Another Web browser?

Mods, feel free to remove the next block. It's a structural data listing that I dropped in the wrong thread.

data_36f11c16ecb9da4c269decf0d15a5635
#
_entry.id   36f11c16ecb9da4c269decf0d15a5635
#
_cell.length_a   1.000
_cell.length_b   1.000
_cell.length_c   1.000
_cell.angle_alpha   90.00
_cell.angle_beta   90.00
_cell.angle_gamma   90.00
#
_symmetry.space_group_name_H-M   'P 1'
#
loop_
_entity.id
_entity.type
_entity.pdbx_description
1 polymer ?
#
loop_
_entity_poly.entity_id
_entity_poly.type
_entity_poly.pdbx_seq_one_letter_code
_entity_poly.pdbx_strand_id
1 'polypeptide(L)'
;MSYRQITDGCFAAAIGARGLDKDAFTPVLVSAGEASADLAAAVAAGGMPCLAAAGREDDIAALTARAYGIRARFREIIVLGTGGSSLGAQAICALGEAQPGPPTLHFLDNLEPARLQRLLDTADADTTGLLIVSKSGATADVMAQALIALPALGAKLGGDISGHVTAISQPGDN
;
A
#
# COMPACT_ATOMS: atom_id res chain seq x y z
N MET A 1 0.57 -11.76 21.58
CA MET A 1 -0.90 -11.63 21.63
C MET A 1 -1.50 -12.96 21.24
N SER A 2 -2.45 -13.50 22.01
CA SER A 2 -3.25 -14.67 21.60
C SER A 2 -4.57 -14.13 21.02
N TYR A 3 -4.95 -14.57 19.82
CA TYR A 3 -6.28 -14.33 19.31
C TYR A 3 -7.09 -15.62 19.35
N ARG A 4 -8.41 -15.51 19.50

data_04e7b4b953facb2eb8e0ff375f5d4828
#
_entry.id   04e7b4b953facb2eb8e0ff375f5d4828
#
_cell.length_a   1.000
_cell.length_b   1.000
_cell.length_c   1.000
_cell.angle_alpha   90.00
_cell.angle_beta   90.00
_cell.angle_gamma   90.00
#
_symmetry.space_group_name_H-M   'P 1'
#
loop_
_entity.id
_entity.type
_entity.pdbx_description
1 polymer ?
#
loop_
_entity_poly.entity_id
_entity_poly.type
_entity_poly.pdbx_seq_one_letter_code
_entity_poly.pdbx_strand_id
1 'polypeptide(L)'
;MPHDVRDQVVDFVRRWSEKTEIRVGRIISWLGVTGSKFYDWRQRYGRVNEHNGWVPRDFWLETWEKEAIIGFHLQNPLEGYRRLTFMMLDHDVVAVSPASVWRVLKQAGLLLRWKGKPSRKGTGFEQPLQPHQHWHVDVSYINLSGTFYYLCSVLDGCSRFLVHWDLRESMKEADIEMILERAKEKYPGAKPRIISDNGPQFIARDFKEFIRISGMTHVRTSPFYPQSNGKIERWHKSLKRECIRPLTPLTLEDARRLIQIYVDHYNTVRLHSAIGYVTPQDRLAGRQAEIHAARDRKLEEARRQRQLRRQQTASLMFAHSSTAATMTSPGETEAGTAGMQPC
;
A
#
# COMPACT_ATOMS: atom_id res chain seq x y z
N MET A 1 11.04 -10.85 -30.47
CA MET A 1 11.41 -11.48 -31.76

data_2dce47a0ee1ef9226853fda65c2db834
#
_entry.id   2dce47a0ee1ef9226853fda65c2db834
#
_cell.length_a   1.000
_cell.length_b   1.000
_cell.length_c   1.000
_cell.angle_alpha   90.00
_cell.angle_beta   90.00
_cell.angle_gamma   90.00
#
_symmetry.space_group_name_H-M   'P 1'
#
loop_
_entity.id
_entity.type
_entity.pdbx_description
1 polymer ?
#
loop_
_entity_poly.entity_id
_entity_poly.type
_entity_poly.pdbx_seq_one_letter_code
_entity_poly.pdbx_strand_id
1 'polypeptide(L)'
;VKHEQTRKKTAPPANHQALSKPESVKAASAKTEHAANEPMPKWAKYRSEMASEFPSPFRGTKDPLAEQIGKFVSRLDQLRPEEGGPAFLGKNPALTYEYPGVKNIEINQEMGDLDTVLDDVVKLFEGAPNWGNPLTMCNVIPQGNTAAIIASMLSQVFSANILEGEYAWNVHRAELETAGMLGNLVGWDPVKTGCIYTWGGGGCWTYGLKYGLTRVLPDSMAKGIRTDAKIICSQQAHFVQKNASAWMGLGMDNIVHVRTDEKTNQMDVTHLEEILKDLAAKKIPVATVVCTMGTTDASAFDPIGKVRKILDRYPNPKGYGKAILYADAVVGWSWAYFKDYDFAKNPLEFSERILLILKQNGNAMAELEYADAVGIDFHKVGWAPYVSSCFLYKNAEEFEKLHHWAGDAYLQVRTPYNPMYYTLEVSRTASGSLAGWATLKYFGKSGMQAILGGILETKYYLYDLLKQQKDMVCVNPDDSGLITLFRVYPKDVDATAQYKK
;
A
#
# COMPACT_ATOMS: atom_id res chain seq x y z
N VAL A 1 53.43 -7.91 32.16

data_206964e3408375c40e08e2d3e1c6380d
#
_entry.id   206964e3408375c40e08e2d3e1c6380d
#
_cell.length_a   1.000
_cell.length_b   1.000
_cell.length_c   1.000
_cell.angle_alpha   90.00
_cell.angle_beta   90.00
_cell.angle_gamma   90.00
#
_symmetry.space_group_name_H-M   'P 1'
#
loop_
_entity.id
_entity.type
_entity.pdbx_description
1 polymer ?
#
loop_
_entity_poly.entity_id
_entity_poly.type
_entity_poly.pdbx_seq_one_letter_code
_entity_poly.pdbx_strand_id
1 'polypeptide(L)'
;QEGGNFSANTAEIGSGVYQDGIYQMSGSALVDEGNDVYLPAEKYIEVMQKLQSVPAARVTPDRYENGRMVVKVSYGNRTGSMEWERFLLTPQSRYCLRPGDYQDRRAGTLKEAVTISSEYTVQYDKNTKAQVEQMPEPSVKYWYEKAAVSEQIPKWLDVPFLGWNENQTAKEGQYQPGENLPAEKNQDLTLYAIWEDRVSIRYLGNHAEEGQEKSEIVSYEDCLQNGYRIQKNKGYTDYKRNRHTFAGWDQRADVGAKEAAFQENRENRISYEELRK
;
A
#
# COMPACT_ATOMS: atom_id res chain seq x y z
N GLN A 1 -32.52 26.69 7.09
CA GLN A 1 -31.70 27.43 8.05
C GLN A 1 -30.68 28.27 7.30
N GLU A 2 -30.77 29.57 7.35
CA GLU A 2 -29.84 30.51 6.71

Two Norwegian researchers created a Web browser called Opera a few years ago, and are now shipping a 32-bit version. It doesn't support Java applets, ActiveX controls, and contains basically unusable mail and news programs. It does, however, have a cult following due to its heavy use of single-key keyboard functions, quickness, customizability, and use of Windows's MDI feature to allow multiple-window browsing. So what's the point, you ask? I'm not sure, actually--we certainly don't need another browser, and Opera isn't quite ready for primetime: it crashes a lot and it's feature-set is still lacking a bit. But there's something compelling about this program, and the multi-window features is cool, especially on a big monitor. Each window can have its own home page, for example, and the windows can be arranged in numerous ways. The New York Times calls it the "Porsche of Web navigation in a world of Chevy and Honda browsers." If you have some time to kill and want to try something a little different, then go for it. I found the program to be quirky, probably because it's very different than the typical browser, though very similar to other Windows apps. Opera is available for download in 16- and 32-bit versions. Each download is less than a Megabyte. The full retail product costs only $30

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